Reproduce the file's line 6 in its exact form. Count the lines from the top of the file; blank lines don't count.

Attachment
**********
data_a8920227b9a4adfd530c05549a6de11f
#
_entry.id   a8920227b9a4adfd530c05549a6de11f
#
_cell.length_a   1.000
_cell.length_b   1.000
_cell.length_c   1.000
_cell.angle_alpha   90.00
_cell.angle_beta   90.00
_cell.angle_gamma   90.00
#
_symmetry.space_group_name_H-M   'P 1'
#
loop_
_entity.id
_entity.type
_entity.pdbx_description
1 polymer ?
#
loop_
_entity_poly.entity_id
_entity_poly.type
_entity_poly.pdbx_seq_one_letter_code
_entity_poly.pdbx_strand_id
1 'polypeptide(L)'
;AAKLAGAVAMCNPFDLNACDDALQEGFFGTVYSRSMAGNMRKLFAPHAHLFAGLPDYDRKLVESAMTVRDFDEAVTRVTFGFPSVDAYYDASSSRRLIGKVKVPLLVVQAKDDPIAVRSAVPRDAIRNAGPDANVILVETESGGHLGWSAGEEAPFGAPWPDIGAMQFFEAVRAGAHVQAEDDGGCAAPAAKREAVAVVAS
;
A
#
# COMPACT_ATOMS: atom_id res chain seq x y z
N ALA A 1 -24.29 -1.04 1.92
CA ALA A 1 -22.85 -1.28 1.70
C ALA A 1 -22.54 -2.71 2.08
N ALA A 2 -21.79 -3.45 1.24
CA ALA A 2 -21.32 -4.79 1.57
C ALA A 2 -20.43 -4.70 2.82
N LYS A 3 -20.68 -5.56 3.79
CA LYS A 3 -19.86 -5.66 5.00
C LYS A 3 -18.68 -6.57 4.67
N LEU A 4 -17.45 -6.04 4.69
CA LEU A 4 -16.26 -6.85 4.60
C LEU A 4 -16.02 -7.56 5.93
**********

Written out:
_cell.length_b   1.000